A good time to catch up on what you’ve missed

In my line of work as a newsletterist, I have made it my duty to watch a lot of TV, and with the long writers’ strike continuing, the pickings have been getting a little slimmer.

In 1992, Bruce Springsteen had a song called “57 Channels (And Nothin’ On)” and that was a time when the options weren’t anywhere near as plentiful as they are now, especially when viewers are waist-deep in premium subscription services and not just the Big Four of Netflix, Amazon Prime, HBO/Max and Hulu. Or maybe it’s the Big Six, when you throw in Disney and Apple TV+. And new ones branch off or pop up nearly every week.

And still, sometimes, there’s nothing on.

Some of that occasional dearth can be laid off to my gluttonous tendency of  swallowing entire seasons in a short weekend, unless forced, generally by HBO/Max, to wait a torturous week between episodes like we all had to do back in the previous millennium.

I recall my first exposure to pay TV coming when I waited in the living room of a high-school-wealthy classmate’s apartment and not really paying attention to the mumble of the TV until I heard a long stream of expletives roar from the set’s speaker.

You can’t say that on TV!, I protested silently to myself. I was stuck in a mixture of outrage, shock and amusement.

Turned out my classmate was a pioneering subscriber to the Z Channel, one of the early forms of pay TV, alongside services like ON TV and SelecTV, which allowed subscribers to see movies, sports and other events at prices that were every bit as high 40 or more years ago as they are now. ON TV charged $50 for installation and $19.95 to $22.50 a month to watch whatever show was on at the time it was on; you couldn’t just drop in when you felt like it.

Of course, this was all spectacular to those of us who grew up on channels 2, 4, 5, 7, 9, 11 and 13, with the dicey ability to get a hazy 28 that was pretty much educational TV at the time.

I’m not saying the writers’ strike has taken us all the way back to those seven-channel days, but it has had the result of streaming services offering reruns of older series and movies. Classics like HBO’s “The Sopranos,” “Boardwalk Empire” and “The Wire” are finding new audiences that missed out on the initial enthused reception by audiences of those series.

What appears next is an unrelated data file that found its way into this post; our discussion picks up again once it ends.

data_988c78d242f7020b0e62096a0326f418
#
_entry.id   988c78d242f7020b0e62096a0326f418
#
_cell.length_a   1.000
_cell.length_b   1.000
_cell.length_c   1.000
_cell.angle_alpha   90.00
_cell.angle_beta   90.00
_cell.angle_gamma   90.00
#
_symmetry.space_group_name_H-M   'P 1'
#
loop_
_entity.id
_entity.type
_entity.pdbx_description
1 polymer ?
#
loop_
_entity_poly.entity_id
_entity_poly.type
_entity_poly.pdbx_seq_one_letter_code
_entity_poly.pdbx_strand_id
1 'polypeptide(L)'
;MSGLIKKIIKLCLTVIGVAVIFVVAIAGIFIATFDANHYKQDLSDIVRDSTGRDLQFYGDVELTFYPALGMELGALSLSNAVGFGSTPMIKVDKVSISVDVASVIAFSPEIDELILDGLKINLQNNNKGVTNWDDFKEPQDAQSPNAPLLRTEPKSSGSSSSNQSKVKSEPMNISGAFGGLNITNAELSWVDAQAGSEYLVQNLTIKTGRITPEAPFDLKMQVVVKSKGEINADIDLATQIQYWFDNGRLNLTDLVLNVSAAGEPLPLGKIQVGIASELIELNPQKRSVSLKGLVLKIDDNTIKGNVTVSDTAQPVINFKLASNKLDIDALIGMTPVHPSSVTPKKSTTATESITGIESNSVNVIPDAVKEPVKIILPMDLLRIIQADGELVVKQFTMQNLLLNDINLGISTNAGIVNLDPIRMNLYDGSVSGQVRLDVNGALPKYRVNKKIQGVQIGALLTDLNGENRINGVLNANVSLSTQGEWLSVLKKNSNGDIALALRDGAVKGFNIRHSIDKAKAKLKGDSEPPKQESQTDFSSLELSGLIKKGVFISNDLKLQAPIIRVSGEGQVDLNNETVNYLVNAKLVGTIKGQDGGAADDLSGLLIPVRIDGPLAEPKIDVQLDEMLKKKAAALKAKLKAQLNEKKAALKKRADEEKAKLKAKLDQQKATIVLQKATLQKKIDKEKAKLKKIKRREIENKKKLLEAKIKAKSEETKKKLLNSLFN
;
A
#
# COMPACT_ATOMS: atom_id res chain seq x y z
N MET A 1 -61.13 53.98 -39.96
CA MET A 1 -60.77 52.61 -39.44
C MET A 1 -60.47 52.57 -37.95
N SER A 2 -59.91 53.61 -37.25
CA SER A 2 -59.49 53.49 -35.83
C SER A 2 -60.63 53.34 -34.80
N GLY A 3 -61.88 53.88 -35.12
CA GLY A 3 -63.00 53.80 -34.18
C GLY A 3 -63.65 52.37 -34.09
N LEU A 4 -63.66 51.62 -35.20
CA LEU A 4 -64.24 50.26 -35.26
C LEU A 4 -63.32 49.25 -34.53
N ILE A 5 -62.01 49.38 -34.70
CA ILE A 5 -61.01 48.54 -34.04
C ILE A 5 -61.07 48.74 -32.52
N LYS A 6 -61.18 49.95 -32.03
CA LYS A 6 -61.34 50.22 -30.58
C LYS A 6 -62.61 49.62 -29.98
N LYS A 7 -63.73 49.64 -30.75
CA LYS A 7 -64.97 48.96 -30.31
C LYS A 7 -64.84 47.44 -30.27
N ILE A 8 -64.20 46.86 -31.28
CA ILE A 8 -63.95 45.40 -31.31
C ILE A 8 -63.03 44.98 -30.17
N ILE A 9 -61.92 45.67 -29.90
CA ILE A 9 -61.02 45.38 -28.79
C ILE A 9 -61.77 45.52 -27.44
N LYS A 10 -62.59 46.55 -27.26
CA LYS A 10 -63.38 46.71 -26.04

Over the weekend I took a short hop in the wayback machine to 2021 and watched for the first time “American Underdog,” a film about NFL quarterback Kurt Warner that would’ve been trite and overly predictable if it had been a fiction account of an Iowa farm boy and initially failed NFL quarterback who became a shelf-stocker in a grocery store and an arena football quarterback before the St. Louis Rams coach Dick Vermeil took a chance and invited him to a tryout.

With the Rams’ starting quarterback injured, Warner got the starting job and as an old-timer/rookie, led the Rams to their first Super Bowl title in 2000. Warner was the NFL’s MVP as well as Super Bowl MVP and went on to the Pro Football Hall of Fame. Unbelievable and crazily true.

What I’m reading now

My wife and I took a brisk little staycation over the weekend, and what’s better to read on a staycation than a magazine? I’ve got a pile of books that need reading, but I needed something with more variety and less booklike for reading and what really hit the spot was the Sept. 4 New Yorker—an archival edition—that was filled with everything written by notable writers of that publication going back to the 1930s, and everything about animals.

I particularly enjoyed a hilarious 2009 “Shouts & Murmurs” piece by Noah Baumbach called “Buzzed” about a few minutes in the life of a honeybee all hyped up on cocaine—the piece was inspired by a news article in the New York Times about scientists experimenting with blow and bees.

I also liked E.B. White’s short bit in 1953 on why turtles don’t suffer from arteriosclerosis in old age (once again, as scientists were discovering in 1953 when they were studying turtles’ blood to see if they could find the secret there). White posited that it’s more likely due to how turtles conduct their lives, ranging from “turtles rarely pass up a chance to relax in the sun on a partly submerged log,” to “turtles do not work day and night to perfect explosive devices that wipe out Pacific islands and eventually render turtles sterile.”

There are also articles and stories by Joseph Mitchell, Susan Orleans, Haruki Murakami and many others as well as the cover illustrated by James Thurber.

Tim Grobaty is a columnist and the Opinions Editor for the Long Beach Post. You can reach him at 562-714-2116, email tim@lbpost.com, @grobaty on Twitter and Grobaty on Facebook.